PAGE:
Category Archives: WaltzingMatildaVan

TRAVELOG: A cave? Without a Name?

So, yesterday the plan was to head out to Austin with my niece and nephews – see the bats fly out from beneath Congress Bridge, maybe run around downtown a little bit. They’d only been driven through Austin before, so I figured it’d be a nice little road trip.

Then, earlier this week, I started doing a little investigating on the possible caves in the area. Once I saw the pictures of the Cave Without a Name, that was it. I had to go. I presented the idea to the kids, and they were pretty interested, so I figured we’d roll out there early saturday morning, check the cave out, then drive back up to Hamilton Park Nature Preserve before going to see the bats in Austin.

What actually happened (tl;dr): We drove ten hours to see a cave.

[more here]

My Life in Matilda

DadnMatildaHere’s a picture of my dad in Matilda, my home on wheels. Clearly, I need to do a little housecleaning. Things get cluttered in the back when I’m staying with friends/family.

Road Chronicles

prisonareaI’m reminded of a tense moment during the drive from Redondo Beach, CA out to Albuquerque, NM last weekend. I’m goin’ down the highway, and there hasn’t been a bathroom for quite some time – and I’m getting really close to just pulling over and remedying the situation. Instead, because I don’t want to get bitten on the ass by something in the shadows in the midst of ‘the deed’, I pull over and check to see how close the nearest rest stop is.

12 miles.

Ok. I can hold out for that long. I think.

It takes roughly ONE MILLION YEARS to get there. And? On the way to the exit, I spot the following sign (granted, this is an image of a different sign – this was about 3:30am at night that I’m driving around).

Are you fucking kidding? Oh god, is the rest stop at…?

why yes. It is.

It is *exactly* on the exit that goes directly to the penitentiary down the road – the one that looks like an enormous shiny, razor sharp cube of penal glowyness.

And? The rest stop is closed.

My bladder starts SCREAMING and yelling, and throwing things at this point, but honestly – even if the frickin’ thing was open at that time of night, I don’t think I would’ve had the courage to use it.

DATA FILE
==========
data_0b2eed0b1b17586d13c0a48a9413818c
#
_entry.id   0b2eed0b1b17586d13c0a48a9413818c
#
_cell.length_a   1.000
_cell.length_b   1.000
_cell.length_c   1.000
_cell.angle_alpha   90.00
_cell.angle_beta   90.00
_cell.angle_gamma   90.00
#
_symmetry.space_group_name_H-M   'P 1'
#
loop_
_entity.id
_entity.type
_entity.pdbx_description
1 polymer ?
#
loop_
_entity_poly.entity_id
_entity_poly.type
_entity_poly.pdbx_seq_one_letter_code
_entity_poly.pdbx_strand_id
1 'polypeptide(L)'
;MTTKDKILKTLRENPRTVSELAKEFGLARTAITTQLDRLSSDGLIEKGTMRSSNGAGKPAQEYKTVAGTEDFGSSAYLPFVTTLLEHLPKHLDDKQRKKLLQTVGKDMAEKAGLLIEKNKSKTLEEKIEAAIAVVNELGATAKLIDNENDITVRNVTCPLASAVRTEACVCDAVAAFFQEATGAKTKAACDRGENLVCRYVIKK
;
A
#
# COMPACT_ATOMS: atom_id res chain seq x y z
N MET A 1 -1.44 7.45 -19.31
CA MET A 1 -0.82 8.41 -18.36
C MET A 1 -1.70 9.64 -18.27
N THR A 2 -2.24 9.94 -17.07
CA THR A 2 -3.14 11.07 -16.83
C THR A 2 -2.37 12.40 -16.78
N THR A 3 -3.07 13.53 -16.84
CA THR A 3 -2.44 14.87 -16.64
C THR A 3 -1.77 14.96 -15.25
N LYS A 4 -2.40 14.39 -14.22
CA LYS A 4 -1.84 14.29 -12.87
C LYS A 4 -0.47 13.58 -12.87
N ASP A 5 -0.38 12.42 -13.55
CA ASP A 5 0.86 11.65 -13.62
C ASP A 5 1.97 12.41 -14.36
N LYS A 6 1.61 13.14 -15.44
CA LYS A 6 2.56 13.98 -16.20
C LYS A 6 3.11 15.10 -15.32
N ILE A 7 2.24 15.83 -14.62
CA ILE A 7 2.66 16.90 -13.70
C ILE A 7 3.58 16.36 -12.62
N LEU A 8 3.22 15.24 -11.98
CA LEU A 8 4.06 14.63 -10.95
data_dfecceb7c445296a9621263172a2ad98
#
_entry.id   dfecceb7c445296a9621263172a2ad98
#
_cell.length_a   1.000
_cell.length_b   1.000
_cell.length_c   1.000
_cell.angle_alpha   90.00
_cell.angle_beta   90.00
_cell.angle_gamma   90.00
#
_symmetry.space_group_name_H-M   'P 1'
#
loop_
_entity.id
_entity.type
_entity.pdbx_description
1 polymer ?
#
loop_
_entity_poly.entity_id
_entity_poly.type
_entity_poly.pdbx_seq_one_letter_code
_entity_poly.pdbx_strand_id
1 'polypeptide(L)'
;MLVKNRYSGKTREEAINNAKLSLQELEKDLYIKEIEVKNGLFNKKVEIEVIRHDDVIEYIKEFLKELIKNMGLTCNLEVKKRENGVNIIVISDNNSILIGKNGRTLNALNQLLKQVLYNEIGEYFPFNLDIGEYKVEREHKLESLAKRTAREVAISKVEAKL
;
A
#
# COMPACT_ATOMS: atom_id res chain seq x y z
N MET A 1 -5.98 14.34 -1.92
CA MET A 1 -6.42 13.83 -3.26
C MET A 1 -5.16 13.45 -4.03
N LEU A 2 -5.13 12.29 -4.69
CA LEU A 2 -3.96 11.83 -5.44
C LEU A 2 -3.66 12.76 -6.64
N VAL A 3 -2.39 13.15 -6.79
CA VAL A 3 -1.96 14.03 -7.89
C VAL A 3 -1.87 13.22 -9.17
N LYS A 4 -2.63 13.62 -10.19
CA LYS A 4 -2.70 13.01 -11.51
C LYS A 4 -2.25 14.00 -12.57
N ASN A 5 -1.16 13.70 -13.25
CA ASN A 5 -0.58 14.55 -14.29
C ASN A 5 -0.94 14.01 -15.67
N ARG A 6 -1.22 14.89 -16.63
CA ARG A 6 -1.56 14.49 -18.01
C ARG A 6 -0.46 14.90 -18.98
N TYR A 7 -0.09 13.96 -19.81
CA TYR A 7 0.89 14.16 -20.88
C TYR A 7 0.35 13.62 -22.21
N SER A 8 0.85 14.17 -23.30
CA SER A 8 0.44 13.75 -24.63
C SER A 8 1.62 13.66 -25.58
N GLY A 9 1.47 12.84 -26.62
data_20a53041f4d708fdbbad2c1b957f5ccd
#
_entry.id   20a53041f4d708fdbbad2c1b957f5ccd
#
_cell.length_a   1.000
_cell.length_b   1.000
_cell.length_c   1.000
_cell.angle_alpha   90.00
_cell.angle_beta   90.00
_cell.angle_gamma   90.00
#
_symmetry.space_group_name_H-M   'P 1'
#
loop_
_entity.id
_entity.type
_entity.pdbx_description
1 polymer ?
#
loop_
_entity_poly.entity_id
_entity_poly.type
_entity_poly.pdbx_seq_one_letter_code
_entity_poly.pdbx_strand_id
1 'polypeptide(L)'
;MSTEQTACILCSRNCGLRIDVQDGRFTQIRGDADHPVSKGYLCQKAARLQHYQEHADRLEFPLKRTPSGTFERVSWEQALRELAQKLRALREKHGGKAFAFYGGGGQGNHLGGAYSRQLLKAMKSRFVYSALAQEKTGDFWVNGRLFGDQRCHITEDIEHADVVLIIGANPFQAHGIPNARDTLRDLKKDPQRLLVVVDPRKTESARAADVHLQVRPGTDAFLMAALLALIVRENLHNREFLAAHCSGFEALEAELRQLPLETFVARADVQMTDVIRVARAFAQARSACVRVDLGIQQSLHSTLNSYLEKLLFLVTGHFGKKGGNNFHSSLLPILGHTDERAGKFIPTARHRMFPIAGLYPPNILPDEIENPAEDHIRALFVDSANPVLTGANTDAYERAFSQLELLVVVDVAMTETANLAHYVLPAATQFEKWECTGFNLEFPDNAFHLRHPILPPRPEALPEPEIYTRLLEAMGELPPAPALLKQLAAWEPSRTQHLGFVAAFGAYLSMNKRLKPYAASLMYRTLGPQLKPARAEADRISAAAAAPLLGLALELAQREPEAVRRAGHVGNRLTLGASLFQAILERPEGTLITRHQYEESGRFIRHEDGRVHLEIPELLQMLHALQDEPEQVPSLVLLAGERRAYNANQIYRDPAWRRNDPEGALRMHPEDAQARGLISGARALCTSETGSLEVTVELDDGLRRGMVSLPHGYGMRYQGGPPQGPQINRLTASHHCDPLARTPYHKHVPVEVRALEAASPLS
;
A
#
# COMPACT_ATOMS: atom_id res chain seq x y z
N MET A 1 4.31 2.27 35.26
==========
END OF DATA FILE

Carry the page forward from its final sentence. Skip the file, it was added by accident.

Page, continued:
I wait until I’m a few miles down the road, and I honestly can’t take it anymore. I pull over, turn all the lights off, then with my enormous fist full of keys, I bravely give fate the finger and ‘take care a bidness’.

It was uneventful, well – other than the ENORMOUS feeling of physical relief.

I have an interesting life.

Road Chronicles

joshuatree3I arrived at Joshua Tree National Park at around 2am friday night. The entire place was illuminated by the full moon that was just beginning to wane. Got some great shots with the flash, but the non-flash proved difficult without a tripod. Went ahead and picked up a tripod and am now going to do lots more night photography.

Gratitude

I’m not particularly ambitious. I don’t really have dreams of social or economic grandeur. I like to write, but don’t really consider myself a writer. I don’t do it as a profession. I do it because I love storytelling. If I happen to make money at it, I consider that a bonus.

I’m here to live and love – to BE IN this beautiful/ugly, wonderful/horrible, pleasurable/painful trip through the arc of my human experience here.

I’m coming to the end of my walkabout around the US, at least for now. I’m on a trajectory that’ll take me through the southern states, bringing me back to the MD/VA/DC area, where I first started. I miss everybody back home a great deal, and for all its faults, Facebook has helped me to stay in touch with you all, for which I’m supremely grateful.

I’ve learned a surprising amount about myself, and feel a good deal more confident in who I am, where I’m going and what I want than I did almost two years ago. I’ve met/made new friends and acquired new people that I consider family along the way, as well as rekindling old relationships. I’ve also met fantastic people on the road that I’ll likely never see again, having spent a night drinking and laughing together, or shooting the shit about various socially forbidden subjects. (my favorite!) Wonderful moments in time that I’ll always cherish.

Currently, the plan is to stay down south for most of winter, and then start heading back in time to make it to KatusCon 20 in mid-February.

I want to thank everybody that’s kept up with me throughout my journey, reading my stories and checking out my pictures on my blog:http://waltzingmatildavan.wordpress.com/.

I’m happy that I’ve been able to share these moments. It makes me a little less lonely while I’m out on the road.